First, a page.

A mid-September series between the Yankees and Red Sox are supposed to be much more meaningful than this. Well, let me rephrase that. These games are obviously meaningful for the Yankees, but in terms of where they finish with respect to the Sox? Meaningless. Instead of the usual mid-September battle for AL East supremacy, we’ve got a midweek series between a first place team and a last place team.
What Have They Done Lately?
Boston is legit terrible right now. They just got swept by the Blue Jays at home and have won one (one!) of their last dozen games. That’s hard to believe. Since the big trade, the Sox are 3-12. Since August 1st, they are 10-27. Since Opening Day, they’re 63-78 with a -19 run differential. Boston is so bad that Brendan O’Toole of Over the Monster wrote about the last time they were this bad.
The Red Sox have averaged 4.7 runs per games with an almost perfectly league average team 99 wRC+ this year, but this isn’t the same team they fielded most of the season. David Ortiz (166 wRC+) is likely out for the season — he’ll miss at least this series — with an Achilles problem and he was their best hitter by no small margin. Adrian Gonzalez (114 wRC+) is now with the Dodgers and so is Carl Crawford (111 wRC+), who had a nice little run between DL stints. Will Middlebrooks (121 wRC+) is out with a wrist injury as well. That’s a lot of early-season offseason they don’t have anymore.
Among those still with the team, Cody Ross (125 wRC+) has been the best hitter all season. That said, I think we all agree that Dustin Pedroia (113 wRC+) is the guy we don’t want to see at the plate in a big spot. Jacoby Ellsbury (82 wRC+) hasn’t been able to build off last year’s MVP runner-up campaign due in part to a shoulder injury. Jarrod Saltalamacchia (94 wRC+) has power and little else, and he’s probably their third best hitter right now. James Loney (70 wRC+) has replaced Adrian at first base, and Scott Podsednik (94 wRC+) is playing everyday as well. Mike Aviles (74 wRC+) has seen his playing time cut a bit lately, and I think you’ll be happy to hear that Pedro Ciriaco (100 wRC+) is hitting .128/.146/.128 in the team’s last 13 games (48 plate appearances). Maybe the Yankees can actually get him out this week.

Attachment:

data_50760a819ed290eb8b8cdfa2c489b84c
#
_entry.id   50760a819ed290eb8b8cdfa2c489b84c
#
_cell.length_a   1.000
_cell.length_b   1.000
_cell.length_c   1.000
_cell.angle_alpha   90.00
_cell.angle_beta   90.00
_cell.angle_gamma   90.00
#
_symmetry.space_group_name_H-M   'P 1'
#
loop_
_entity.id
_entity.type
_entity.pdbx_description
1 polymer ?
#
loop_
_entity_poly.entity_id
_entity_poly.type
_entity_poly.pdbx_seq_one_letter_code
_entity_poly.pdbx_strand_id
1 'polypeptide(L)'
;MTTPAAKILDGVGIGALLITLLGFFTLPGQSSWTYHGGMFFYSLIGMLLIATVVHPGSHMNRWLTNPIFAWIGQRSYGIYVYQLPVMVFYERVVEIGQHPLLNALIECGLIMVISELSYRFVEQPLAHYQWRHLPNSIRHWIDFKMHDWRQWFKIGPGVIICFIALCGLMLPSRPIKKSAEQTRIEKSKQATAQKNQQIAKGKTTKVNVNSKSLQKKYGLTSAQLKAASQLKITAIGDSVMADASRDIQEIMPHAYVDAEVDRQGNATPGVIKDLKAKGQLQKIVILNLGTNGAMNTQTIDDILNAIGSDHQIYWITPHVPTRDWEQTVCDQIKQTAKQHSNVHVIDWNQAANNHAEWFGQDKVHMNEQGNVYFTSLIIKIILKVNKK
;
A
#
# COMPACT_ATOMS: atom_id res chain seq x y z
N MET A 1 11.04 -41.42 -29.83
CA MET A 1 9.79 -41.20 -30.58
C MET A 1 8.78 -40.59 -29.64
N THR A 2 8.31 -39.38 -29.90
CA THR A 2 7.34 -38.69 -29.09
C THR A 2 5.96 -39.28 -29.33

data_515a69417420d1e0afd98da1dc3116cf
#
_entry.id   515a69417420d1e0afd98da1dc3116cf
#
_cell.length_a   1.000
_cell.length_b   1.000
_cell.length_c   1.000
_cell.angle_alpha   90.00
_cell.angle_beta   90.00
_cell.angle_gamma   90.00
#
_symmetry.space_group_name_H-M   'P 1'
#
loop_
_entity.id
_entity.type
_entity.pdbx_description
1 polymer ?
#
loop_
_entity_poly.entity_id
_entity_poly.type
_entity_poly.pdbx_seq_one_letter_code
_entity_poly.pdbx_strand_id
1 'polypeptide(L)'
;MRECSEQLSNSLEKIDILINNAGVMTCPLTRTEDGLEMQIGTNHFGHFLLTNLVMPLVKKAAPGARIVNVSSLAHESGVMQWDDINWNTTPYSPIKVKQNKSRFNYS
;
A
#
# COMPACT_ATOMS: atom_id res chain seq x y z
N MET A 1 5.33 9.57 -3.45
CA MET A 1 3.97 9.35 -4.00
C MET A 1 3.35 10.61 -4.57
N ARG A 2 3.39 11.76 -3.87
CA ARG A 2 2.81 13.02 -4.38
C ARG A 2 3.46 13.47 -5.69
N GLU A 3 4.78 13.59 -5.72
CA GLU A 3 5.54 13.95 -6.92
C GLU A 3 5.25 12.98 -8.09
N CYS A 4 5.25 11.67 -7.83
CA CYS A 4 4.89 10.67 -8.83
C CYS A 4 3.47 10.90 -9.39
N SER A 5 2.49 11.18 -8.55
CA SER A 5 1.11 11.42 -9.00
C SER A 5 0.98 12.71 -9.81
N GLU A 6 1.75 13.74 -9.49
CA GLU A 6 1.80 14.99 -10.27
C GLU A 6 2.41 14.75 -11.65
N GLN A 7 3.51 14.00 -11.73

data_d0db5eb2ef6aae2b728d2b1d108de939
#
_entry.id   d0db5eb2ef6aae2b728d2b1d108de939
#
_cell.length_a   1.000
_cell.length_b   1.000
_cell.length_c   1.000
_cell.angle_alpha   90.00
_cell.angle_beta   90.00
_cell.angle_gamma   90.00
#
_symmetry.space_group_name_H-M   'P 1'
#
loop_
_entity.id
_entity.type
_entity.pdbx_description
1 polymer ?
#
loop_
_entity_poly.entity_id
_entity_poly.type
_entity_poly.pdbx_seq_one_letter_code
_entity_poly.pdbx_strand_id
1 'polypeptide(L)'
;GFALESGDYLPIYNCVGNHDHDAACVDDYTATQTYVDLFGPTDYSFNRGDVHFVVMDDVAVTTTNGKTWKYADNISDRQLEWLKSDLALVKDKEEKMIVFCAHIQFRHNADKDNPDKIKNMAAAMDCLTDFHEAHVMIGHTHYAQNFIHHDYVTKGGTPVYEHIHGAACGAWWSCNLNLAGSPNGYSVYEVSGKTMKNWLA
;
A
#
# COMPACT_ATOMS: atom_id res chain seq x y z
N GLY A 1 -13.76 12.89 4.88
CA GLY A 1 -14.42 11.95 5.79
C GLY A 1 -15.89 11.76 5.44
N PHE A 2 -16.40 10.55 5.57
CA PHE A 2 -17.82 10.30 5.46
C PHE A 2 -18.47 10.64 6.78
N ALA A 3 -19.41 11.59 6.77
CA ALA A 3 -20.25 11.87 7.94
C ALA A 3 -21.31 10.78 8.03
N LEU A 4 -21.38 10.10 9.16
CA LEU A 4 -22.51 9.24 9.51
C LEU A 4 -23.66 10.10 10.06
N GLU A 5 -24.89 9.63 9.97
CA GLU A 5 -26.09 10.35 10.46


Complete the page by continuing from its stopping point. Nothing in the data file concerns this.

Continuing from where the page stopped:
The lot of September call-ups is highlighted by Ryan Lavarnway (29 wRC+) and Daniel Nava (110 wRC+). Ryan Kalish is the spare outfielder, Guillermo Quiroz the third catcher, and Mauro Gomez and Ivan DeJesus Jr. the extra infielders. This certainly isn’t the kind of offense we’re used to see out of the Red Sox, who have averaged just 3.5 runs per game with a .253/.298/.366 batting line since the big trade with the Dodgers.
Tuesday: RHP Hiroki Kuroda vs. LHP Jon Lester
It’s a case of too little, too late for the Red Sox and Lester, who has pitched to a 3.70 ERA (3.49 FIP) in his last seven starts (48.2 IP). Overall, he owns a 4.99 ERA (4.09 FIP) with a career-low strikeout rate (7.46 K/9 and 19.4 K%) and a career-high homer rate (1.13 HR/9). His walk rate (2.83 BB/9 and 7.4 BB%) is among the best marks of his career, so at least he has that going for him. Lester is a three-fastball guy, sitting around 92 with the four-seamer and sinker, but a notch below that with the cutter. His curveball sits in the mid-70s, the changeup in the mid-80s. The Yankees have had both good and bad games against Lester both this year and in recent years. There’s no mystery here.